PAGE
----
A 2-hour hike takes us up moderately-pitched terrain and through gorgeous birch forest, before we turn, drop in, and reap the rewards of our efforts: bottomless, light, dry powder. There is not another skier on the mountain. The ski to the bottom is perhaps 20-minutes, but they are the kind of runs that remain etched in your memory long after a ski trip has finished.
We arrive back at the car in time for lunch at our next stop: a local ramen restaurant serving burnt miso ramen with a distinctive black broth and local pork. Moments later we are feeling satisfied and rejuvenated from the hike.
Naoto-san then takes me on a drive to see the entrances to several other areas that he frequents regularly, which include Sandan-yama, Sanpo-zan, Mae Tokachi-dake and Furano-dake. It is a serious arsenal of guiding destinations, and as he shows me countless images of himself and friends skiing up to their shoulders in blower powder, I get the sense that these incredible days are his bread and butter.
We end our day with soak in the rotenburo at one of the trailheads entering Sanpo-san, a relaxing finish to an enjoyable day. As I arrive back at the hotel and farewell Naoto-san, I tell myself that I’ll be back to explore the area more next year.
Meanwhile, Angelina has been back at the hotel with a plethora of activities to choose from. She has decided to spend the day cruising Tomamu’s many intermediate groomers – to which she gives a big “thumbs up” – but had she elected to spend another day off skis she would have had any number of options.
Tomamu offers snowmobiling, snow buggy tours, banana boat rides, snow rafting, snow shoeing, night picnics, ice fishing … the list goes on. If you’re bringing little ones with you, they’ll love the snow sled park or the snowmobiling for kids – which uses a smaller, less powerful sleds. Foodies will enjoy making Baumkuchen – a type of German split cake cooked over a charcoal fire, while the artists in the group can try their hand at White Birch spoon making.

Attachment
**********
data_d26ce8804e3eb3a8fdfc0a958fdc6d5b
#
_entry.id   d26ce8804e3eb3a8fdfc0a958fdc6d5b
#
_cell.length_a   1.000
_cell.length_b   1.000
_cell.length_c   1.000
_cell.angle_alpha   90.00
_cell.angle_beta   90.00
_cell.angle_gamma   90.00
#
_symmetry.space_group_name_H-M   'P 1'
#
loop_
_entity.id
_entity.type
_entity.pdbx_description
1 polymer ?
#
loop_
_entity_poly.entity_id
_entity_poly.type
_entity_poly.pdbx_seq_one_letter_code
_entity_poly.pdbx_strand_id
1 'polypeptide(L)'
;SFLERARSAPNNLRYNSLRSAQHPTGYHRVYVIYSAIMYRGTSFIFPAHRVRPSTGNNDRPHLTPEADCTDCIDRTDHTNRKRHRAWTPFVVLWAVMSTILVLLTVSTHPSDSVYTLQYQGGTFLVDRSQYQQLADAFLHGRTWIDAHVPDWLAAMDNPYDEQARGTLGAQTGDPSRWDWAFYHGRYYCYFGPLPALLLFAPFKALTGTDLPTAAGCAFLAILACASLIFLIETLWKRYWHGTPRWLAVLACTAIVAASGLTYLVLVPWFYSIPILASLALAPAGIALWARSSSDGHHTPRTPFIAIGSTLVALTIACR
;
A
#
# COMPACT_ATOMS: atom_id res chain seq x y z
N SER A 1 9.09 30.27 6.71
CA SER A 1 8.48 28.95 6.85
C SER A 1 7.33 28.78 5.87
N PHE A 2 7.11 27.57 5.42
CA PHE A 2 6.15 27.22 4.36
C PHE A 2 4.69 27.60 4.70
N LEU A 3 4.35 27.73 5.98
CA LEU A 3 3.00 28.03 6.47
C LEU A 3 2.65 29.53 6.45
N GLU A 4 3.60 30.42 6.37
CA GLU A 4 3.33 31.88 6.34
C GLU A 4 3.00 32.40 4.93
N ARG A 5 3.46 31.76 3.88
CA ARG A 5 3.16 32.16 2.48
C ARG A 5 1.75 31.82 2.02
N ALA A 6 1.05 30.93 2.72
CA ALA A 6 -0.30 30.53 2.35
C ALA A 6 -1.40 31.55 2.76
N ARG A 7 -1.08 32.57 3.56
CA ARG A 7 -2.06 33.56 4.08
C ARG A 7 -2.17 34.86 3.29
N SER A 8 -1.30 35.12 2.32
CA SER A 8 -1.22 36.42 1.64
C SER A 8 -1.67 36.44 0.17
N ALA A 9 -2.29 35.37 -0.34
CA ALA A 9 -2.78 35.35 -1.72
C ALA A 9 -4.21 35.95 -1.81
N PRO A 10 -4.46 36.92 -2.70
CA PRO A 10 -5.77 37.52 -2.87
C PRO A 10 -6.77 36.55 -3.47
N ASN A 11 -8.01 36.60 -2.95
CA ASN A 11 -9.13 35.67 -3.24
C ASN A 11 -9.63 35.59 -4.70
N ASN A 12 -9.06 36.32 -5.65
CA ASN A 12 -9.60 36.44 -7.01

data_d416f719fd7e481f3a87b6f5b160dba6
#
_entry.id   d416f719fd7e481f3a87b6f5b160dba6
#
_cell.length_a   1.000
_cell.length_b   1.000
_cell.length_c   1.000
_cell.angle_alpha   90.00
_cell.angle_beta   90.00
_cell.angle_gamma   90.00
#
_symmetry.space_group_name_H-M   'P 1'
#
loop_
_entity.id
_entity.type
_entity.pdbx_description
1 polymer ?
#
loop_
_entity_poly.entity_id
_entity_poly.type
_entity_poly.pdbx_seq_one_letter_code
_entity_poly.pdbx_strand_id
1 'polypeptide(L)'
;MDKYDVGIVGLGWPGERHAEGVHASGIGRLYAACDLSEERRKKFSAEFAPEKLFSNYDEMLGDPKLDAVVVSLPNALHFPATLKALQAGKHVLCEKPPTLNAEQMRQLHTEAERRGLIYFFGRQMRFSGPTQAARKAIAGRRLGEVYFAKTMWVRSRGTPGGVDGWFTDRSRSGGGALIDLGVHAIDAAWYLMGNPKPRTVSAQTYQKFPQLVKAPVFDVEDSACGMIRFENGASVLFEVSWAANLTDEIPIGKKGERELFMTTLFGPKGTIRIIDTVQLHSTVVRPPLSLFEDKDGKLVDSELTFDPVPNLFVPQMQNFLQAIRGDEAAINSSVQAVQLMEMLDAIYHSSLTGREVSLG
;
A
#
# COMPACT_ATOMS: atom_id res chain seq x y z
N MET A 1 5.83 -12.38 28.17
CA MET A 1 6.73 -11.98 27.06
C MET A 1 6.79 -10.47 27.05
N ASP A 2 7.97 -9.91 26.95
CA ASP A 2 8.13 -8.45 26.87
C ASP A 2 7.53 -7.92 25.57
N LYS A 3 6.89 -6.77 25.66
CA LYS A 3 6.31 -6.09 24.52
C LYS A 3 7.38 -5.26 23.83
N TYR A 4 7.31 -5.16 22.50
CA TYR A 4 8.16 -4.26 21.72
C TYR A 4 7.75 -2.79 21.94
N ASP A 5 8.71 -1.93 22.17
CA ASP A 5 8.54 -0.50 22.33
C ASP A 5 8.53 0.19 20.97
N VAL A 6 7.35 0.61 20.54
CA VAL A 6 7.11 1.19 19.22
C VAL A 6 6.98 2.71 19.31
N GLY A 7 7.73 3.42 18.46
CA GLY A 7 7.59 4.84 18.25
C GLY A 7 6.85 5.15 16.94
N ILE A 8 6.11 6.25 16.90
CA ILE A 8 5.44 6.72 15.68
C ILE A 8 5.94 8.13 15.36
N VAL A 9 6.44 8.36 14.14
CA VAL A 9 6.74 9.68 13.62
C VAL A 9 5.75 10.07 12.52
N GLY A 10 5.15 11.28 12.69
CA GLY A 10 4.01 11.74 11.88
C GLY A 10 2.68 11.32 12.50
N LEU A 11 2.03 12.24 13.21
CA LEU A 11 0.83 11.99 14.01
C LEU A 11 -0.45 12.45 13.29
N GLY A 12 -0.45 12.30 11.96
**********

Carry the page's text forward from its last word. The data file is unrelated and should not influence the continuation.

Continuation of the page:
Tomamu Ice Village
Our two days in Tomamu have so far been filled with action, but its night are equally eventful. A significant part of the mountain is kept until 7 pm for skiers and snowboarders who want the experience of skiing under moonlit (and floodlit) skies. We have been advised to head to Tomamu’s famous Ice Village, which is a stunning meandering maze of fluorescent lights, sculptures, slides and ice huts, as well as an ice skating rink.
Each of the huts contains something new, and we make our way through ice bars, ice shops and and ice library (yes, really). Eventually, we come to an ice chapel (it commonly hosts weddings), which sits adjacent to an ice hotel – a single room with a large bed in the centre – which we sincerely hope isn’t the first port of call for the newly-wed couples! We are, however, told that no one has ever had to leave the hotel mid-way through their stay.
Our final day arrives, and for us it means a quick breakfast at the Forest Restaurant Nininupuri and a morning ski. We have, after all, come to Tomamu for the skiing, and with all the exciting distractions it is almost easy to forget this. With 15 cm of fresh snow overnight, Tomamu has given left us with a parting gift, which is not uncommon for a ski resort that gets more than eight metres of snow every season.
As I do lap after lap on a chairlift called the Powder Express, ducking into the trees to the skier’s left of Moonshine, I come to the conclusion that Tomamu may be Japan’s best family resort – not because it caters well to children but because there is something for everyone. Kids, teens, parents and grandparents would all have a ball at this resort, as would skiers and snowboarders of any ability.
About RISONARE Tomamu
RISONARE Tomamu is one of three hotels in Tomamu, and one of two owned by Hoshino Resorts, the resort operator. It is an all-suite hotel at the premium end of the market; every suite in the hotel is at least 100sqm and all come with an in-room spa bath and views overlooking either the resort or the surrounding mountains.
Guests of the hotel can make full use of its facilities, including the ski and rental shop, kids room and restaurants (breakfast is included in the price of the room). Guests also receive complimentary access to some of the resort’s major attractions, including Mina-Mina beach, the Ice Village and the Unkai Terrace, which overlooks Tomamu’s famous “Sea of Clouds”.
Learn more about RISONARE Tomamu.
How to get to Tomamu
Tomamu is located within striking range of three major airports: New Chitose Airport (outside Sapporo), Tokachi-Obihiro Airport and Asahikawa Airport.
By shuttle bus
The simplest way to get to Tomamu is by shuttle bus, which can be taken directly from either New Chitose Airport, Sapporo or Asahikawa. The service is offered by a company called Hokkaido Resort Liner, and needs to be booked at least 9 days in advance.
Tomamu is roughly an 80-minute train ride from Minami Chitose station, which is one stop from Sapporo’s New Chitose Airport. Guests arriving at Tomamu station can arrange for a transfer to their hotel at the resort, which is only a 5-minute drive.